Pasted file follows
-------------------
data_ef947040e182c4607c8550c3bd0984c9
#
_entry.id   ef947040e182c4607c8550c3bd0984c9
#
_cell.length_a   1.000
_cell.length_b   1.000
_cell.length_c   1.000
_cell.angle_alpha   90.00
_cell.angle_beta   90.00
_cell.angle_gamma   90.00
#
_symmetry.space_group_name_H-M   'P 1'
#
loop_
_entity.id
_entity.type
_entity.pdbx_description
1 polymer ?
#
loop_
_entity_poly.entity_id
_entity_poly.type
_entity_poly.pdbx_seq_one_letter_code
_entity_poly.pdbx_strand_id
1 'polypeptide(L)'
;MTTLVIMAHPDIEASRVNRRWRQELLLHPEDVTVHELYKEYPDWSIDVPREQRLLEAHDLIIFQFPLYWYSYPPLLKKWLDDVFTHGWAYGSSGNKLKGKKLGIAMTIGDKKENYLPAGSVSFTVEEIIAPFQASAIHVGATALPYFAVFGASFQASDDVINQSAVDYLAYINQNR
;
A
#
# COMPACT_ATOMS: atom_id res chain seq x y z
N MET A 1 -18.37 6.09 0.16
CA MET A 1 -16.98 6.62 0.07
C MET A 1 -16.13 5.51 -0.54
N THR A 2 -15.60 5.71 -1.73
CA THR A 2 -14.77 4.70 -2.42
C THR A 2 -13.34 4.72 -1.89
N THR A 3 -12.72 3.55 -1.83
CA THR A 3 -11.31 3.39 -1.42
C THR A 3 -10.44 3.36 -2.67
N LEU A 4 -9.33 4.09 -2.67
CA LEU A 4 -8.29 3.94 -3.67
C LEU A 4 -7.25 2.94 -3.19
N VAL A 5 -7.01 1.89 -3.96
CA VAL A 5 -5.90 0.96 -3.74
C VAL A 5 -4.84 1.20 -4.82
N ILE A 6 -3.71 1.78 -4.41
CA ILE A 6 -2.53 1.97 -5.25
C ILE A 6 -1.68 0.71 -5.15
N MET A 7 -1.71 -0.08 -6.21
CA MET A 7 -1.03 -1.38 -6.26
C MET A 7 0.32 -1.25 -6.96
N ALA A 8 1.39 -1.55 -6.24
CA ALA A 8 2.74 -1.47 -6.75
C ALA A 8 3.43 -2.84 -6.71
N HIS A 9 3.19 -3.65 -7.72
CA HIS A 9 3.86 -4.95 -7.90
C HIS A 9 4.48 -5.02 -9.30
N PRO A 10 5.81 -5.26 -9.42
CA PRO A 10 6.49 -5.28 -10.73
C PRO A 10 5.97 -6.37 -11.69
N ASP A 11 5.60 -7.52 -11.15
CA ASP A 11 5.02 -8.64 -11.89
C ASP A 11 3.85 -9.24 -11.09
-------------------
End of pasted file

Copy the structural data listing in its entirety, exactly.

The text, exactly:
data_ef947040e182c4607c8550c3bd0984c9
#
_entry.id   ef947040e182c4607c8550c3bd0984c9
#
_cell.length_a   1.000
_cell.length_b   1.000
_cell.length_c   1.000
_cell.angle_alpha   90.00
_cell.angle_beta   90.00
_cell.angle_gamma   90.00
#
_symmetry.space_group_name_H-M   'P 1'
#
loop_
_entity.id
_entity.type
_entity.pdbx_description
1 polymer ?
#
loop_
_entity_poly.entity_id
_entity_poly.type
_entity_poly.pdbx_seq_one_letter_code
_entity_poly.pdbx_strand_id
1 'polypeptide(L)'
;MTTLVIMAHPDIEASRVNRRWRQELLLHPEDVTVHELYKEYPDWSIDVPREQRLLEAHDLIIFQFPLYWYSYPPLLKKWLDDVFTHGWAYGSSGNKLKGKKLGIAMTIGDKKENYLPAGSVSFTVEEIIAPFQASAIHVGATALPYFAVFGASFQASDDVINQSAVDYLAYINQNR
;
A
#
# COMPACT_ATOMS: atom_id res chain seq x y z
N MET A 1 -18.37 6.09 0.16
CA MET A 1 -16.98 6.62 0.07
C MET A 1 -16.13 5.51 -0.54
N THR A 2 -15.60 5.71 -1.73
CA THR A 2 -14.77 4.70 -2.42
C THR A 2 -13.34 4.72 -1.89
N THR A 3 -12.72 3.55 -1.83
CA THR A 3 -11.31 3.39 -1.42
C THR A 3 -10.44 3.36 -2.67
N LEU A 4 -9.33 4.09 -2.67
CA LEU A 4 -8.29 3.94 -3.67
C LEU A 4 -7.25 2.94 -3.19
N VAL A 5 -7.01 1.89 -3.96
CA VAL A 5 -5.90 0.96 -3.74
C VAL A 5 -4.84 1.20 -4.82
N ILE A 6 -3.71 1.78 -4.41
CA ILE A 6 -2.53 1.97 -5.25
C ILE A 6 -1.68 0.71 -5.15
N MET A 7 -1.71 -0.08 -6.21
CA MET A 7 -1.03 -1.38 -6.26
C MET A 7 0.32 -1.25 -6.96
N ALA A 8 1.39 -1.55 -6.24
CA ALA A 8 2.74 -1.47 -6.75
C ALA A 8 3.43 -2.84 -6.71
N HIS A 9 3.19 -3.65 -7.72
CA HIS A 9 3.86 -4.95 -7.90
C HIS A 9 4.48 -5.02 -9.30
N PRO A 10 5.81 -5.26 -9.42
CA PRO A 10 6.49 -5.28 -10.73
C PRO A 10 5.97 -6.37 -11.69
N ASP A 11 5.60 -7.52 -11.15
CA ASP A 11 5.02 -8.64 -11.89
C ASP A 11 3.85 -9.24 -11.09